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J Neurochem. 1990 Aug;55(2):436-45.

Interferon suppresses sympathetic neuronal cell death caused by nerve growth factor deprivation.

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1
Department of Pharmacology, Washington University School of Medicine, St. Louis, Missouri 63110.

Abstract

Cultured rat sympathetic neurons die within 48 h after being deprived of nerve growth factor. Addition of interferons (IFN-alpha/beta or IFN-gamma) prevented the cell death in a dose-dependent manner. Upon longer periods of nerve growth factor deprivation, IFNs failed to maintain survival. Thus, IFNs retarded neuronal death, but did not prevent it. Ligand binding, autoradiography, and cross-linking experiments demonstrated the presence of specific IFN-gamma receptors on sympathetic neurons similar to those seen on other cell types. The possible relationships of the death-suppressing actions of IFNs are compared to the mechanisms of the antiviral or antiproliferative actions of IFNs.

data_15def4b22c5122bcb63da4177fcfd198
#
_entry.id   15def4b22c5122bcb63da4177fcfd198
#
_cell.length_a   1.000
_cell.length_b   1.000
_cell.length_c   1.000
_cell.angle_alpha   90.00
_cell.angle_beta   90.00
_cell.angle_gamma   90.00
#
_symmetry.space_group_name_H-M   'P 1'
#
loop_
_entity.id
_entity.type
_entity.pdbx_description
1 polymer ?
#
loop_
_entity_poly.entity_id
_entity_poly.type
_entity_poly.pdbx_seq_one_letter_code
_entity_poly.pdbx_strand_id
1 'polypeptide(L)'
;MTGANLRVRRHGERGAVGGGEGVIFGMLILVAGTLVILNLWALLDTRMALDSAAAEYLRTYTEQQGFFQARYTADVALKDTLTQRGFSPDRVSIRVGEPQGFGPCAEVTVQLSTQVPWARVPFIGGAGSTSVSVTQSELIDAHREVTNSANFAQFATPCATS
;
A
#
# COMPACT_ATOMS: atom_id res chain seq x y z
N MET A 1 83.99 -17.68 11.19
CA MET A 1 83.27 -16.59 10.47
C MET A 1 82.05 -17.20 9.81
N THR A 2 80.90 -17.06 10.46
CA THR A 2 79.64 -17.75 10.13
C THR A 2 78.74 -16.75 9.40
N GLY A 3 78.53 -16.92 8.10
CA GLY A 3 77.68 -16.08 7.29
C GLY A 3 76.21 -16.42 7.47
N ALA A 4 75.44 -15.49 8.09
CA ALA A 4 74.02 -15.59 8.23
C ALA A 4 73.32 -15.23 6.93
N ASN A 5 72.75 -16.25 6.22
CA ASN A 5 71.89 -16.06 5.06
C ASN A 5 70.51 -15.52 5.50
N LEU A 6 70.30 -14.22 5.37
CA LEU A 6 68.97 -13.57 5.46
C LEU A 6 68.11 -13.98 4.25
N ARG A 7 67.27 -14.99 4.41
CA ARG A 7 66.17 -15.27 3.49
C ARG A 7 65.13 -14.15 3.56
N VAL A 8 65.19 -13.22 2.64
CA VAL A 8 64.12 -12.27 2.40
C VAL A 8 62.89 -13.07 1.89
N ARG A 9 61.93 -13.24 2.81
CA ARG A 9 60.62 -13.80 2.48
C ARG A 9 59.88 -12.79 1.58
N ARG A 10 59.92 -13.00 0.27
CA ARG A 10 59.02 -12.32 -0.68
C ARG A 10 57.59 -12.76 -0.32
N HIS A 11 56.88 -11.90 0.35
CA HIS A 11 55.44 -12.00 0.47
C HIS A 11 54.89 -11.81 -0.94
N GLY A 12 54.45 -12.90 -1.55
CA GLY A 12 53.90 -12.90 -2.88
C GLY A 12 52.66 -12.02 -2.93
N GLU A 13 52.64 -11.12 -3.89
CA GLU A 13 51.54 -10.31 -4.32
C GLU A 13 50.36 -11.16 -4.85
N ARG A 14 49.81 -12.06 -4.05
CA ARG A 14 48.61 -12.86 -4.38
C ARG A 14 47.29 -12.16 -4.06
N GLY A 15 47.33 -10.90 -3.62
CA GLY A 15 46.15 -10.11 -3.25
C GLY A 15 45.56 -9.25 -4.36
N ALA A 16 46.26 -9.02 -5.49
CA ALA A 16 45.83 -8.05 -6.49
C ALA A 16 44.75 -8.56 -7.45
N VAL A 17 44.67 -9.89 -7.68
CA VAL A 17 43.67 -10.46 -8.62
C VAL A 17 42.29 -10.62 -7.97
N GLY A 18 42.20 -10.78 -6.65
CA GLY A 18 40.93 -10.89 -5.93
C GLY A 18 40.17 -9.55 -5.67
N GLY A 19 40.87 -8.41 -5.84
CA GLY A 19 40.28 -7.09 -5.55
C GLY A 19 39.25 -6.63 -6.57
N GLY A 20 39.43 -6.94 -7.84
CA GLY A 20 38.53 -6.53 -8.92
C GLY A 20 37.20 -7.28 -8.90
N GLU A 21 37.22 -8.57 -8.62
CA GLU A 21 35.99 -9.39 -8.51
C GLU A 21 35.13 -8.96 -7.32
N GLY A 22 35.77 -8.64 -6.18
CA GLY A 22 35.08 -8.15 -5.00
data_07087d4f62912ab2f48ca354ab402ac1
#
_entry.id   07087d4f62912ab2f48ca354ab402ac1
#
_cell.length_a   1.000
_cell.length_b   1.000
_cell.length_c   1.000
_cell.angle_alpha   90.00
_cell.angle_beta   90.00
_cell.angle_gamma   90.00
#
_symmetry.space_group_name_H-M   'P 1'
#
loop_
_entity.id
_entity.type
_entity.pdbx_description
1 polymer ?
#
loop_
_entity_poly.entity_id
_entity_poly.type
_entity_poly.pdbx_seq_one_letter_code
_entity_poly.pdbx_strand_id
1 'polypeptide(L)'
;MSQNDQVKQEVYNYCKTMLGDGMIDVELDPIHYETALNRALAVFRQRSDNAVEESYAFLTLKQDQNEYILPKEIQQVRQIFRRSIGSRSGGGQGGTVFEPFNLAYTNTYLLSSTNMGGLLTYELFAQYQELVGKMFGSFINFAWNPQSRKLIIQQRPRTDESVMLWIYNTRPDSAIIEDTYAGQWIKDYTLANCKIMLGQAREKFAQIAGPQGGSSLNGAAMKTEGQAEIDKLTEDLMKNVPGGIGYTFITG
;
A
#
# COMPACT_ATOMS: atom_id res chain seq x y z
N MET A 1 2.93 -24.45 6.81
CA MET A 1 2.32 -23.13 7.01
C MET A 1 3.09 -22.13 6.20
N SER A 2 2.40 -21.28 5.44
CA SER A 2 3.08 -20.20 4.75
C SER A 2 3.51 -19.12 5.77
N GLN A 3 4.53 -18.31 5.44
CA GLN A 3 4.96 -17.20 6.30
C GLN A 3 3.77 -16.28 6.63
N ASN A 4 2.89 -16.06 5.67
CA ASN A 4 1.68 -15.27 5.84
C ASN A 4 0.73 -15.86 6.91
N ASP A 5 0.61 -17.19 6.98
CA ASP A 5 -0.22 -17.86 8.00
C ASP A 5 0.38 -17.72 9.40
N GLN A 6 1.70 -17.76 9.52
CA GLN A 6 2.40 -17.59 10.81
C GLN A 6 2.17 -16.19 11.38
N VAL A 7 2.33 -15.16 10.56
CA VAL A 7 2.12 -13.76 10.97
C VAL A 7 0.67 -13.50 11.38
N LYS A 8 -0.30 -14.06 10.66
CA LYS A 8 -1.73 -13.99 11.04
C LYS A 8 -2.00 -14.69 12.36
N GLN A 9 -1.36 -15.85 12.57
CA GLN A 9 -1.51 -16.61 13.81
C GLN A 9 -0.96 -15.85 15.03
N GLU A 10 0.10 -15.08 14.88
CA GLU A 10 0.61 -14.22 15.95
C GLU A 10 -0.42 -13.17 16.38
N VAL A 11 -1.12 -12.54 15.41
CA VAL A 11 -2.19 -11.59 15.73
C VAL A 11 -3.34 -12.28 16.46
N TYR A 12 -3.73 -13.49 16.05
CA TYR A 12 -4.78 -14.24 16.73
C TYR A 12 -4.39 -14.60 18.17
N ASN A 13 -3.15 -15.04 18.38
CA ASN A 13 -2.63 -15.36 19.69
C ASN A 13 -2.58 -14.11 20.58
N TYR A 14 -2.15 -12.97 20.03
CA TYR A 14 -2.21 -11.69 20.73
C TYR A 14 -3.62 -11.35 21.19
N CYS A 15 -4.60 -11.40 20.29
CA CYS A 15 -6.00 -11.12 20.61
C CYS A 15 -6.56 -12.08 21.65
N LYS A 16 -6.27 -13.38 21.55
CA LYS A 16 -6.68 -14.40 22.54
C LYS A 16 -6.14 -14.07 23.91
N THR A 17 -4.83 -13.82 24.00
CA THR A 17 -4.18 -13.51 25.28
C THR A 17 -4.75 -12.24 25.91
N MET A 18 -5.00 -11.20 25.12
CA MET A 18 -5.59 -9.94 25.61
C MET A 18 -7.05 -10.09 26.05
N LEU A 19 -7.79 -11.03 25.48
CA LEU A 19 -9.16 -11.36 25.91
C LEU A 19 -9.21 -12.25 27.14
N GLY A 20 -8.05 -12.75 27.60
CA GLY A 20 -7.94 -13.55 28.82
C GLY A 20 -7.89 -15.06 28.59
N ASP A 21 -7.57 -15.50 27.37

[Indexed for MEDLINE]

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